(Essdras Suarez/Globe file photo)
So you’ve moved to downtown Boston, a neighborhood that’s complex, historic, and endlessly fascinating, but also full of peculiar customs and unexpected challenges. You’ll be fine here, don’t worry, but just to help get you started, here are a few notes on what to expect and how to prepare.
Downtown shopping options range from the Macy’s department store and large discount stores on Washington Street, to clothing chains like Abercrombie & Fitch and Urban Outfitters at Faneuil Hall Marketplace, to great local stores like the Brattle Book Shop at 9 West Street. There are only a handful of high-end stores in the area — try Newbury Street and Copley Place, both in the Back Bay, for more — but most staples (and Staples, with a location on Court Street) are a short walk away.
There aren’t any downtown. Some make do with the numerous convenience stores in the area and the giant CVS at the corner of Boylston and Washington streets, while others hop on the Green Line to the Shaw’s at Prudential Center or hike over to the West End for the Whole Foods Market at 181 Cambridge St. If none of those options are appealing, Stop & Shop’s Peapod service will deliver to downtown.
Though downtown is increasingly residential, parts of the neighborhood get pretty desolate after dark. Fortunately, there are still a number of options for dining in or getting takeout well into the wee hours.
Chinatown is a good place to start, as several of the restaurants there serve a full menu late into the night and cater to a young, hungry crowd. Nearby, a longtime favorite of Emerson students is Remington’s of Boston at 124 Boylston St., which serves pub fare until midnight and where each table offers useful conversation-starters: cups full of Trivial Pursuit cards.
A few blocks away at 25 Kingston Str., you’ll find Kingston Station, which serves bistro fare, has live music every Friday and Saturday, and offers a late-night menu every Thursday through Saturday, 10 p.m. to midnight. If you’re just getting started at midnight, head to the South Street Diner at the corner of South and Kneeland streets in the Leather District, which calls itself “the only dining destination open all night in Boston.”
You’re in luck. Downtown Boston is the center of the Massachusetts Bay Transportation Authority’s subway service, with the Green, Red, Orange, and Blue lines all passing through the neighborhood and connecting to one another at various points, as well as dozens of MBTA bus lines.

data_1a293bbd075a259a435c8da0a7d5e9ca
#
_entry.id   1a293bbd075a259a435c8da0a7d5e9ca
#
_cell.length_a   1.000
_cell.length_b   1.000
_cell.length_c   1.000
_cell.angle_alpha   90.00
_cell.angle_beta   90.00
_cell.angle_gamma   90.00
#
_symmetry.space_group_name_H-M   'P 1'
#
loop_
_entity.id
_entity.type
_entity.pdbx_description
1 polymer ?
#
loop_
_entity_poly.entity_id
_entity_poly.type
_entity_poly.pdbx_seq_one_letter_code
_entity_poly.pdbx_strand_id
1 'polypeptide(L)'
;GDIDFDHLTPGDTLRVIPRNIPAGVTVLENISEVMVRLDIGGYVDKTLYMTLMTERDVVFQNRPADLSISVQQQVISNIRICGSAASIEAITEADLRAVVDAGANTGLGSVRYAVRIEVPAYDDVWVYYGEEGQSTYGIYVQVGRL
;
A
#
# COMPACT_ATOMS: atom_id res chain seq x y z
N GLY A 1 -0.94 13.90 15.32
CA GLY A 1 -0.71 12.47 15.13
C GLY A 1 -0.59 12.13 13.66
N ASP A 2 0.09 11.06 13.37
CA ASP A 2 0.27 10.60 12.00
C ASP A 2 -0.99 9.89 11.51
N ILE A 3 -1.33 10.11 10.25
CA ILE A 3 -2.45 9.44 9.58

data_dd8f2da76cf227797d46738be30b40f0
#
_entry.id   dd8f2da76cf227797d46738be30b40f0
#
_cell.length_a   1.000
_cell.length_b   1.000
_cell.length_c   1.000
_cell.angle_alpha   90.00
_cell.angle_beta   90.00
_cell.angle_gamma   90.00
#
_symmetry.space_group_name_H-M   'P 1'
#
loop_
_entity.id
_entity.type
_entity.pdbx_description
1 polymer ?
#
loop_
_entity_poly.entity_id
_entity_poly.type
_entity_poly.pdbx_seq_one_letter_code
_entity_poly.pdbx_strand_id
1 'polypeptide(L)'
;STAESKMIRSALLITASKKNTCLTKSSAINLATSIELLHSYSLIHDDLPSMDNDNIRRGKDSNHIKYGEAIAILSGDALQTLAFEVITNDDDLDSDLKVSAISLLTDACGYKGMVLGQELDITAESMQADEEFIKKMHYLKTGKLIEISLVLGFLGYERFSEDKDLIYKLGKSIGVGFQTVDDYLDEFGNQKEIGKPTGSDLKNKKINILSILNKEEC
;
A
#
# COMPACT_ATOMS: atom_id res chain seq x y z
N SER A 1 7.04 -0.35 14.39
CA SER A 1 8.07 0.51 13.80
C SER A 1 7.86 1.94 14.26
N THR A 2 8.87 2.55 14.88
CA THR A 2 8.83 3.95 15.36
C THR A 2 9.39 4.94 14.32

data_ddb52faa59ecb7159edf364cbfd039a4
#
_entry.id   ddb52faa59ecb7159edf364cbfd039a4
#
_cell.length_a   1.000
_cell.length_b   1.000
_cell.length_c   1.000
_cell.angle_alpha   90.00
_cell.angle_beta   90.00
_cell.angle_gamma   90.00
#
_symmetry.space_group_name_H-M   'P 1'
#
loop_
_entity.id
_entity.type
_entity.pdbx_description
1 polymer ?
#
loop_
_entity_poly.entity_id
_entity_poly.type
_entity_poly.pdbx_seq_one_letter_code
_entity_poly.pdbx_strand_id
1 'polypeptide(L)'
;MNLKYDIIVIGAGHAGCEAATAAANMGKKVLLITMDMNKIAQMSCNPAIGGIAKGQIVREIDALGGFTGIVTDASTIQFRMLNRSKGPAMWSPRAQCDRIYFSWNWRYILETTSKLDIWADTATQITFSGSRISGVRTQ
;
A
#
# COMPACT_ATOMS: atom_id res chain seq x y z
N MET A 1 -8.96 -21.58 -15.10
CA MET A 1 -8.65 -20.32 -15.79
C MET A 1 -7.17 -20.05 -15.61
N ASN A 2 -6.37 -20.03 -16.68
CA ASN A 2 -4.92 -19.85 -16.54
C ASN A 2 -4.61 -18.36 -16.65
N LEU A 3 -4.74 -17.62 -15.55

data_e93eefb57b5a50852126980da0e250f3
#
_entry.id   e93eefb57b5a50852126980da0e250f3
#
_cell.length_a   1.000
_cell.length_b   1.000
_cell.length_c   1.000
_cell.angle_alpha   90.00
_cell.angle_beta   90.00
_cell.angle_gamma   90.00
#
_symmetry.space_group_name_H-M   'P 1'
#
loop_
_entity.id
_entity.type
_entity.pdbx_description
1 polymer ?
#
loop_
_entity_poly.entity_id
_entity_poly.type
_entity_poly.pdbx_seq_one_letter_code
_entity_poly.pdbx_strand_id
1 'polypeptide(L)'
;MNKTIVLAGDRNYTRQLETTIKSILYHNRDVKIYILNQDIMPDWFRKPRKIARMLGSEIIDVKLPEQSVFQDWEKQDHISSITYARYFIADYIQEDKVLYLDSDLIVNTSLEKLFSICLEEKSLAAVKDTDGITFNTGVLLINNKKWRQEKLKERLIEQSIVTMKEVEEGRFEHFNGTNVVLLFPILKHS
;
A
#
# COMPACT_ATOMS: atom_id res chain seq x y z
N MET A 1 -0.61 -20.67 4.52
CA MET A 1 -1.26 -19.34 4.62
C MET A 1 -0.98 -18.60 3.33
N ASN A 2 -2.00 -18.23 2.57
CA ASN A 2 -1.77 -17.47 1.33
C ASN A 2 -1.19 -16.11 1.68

Check out the subway map online or pick one up at a train station and try to learn quickly which lines go where and when it makes more sense to just walk. Taking the train from Park Street to Downtown Crossing or from Downtown Crossing to State Street is a sure sign of a newbie.
A nightmare. It’s difficult it is to even drive downtown, with so many clogged, narrow, one-way streets and parts of Washington, Winter, and Summer streets closed to car traffic. (Winter Street is actually just the block of Summer Street between Washington and Tremont, but you’ll get used to Boston’s unusual street-naming conventions after four or five years.) Still, Post Office Square Garage has $9 parking if you are in after 4 p.m., and out by 8 a.m., for any weekend activity in the city
Finding a parking spot on the street is next to impossible.
For those who must have a car and can afford to keep one downtown, there are a number of garages in the neighborhood that charge steep rates. But part of the point of living downtown is that the public transit options and proximity to so many desirable spots make cars unnecessary.
What makes downtown unique
Downtown is an endless parade of different types of people from all over the region and all over the world. Join them in discovering all that your new home has to offer.
Find some time to check out the Freedom Trail and maybe take a Duck Tour, but also visit the neighborhood’s other historic sites, such as the Union Oyster House, Durgin Park, and Jacob Wirth’s — three restaurants open since the 19th century.
Look out for some of the local characters, such as the musicians you’ll see playing for tips at subway stops and in Boston Common, but also for local celebrities like Mayor Thomas M. Menino and other elected officials stepping out of City Hall or the State House for a meal or a new power tie. And you may see national and international celebrities like Ben Affleck, Sarah Jessica Parker, or Adam Sandler, as an increasing number of movies are shot in Boston.
And if you get lost in downtown’s twisty streets, don’t worry. Just look for a hospitality ambassador from the Downtown Business Improvement District. They wear distinctive orange-and-green uniforms, with cargo pants stuffed full of maps to help you find your way.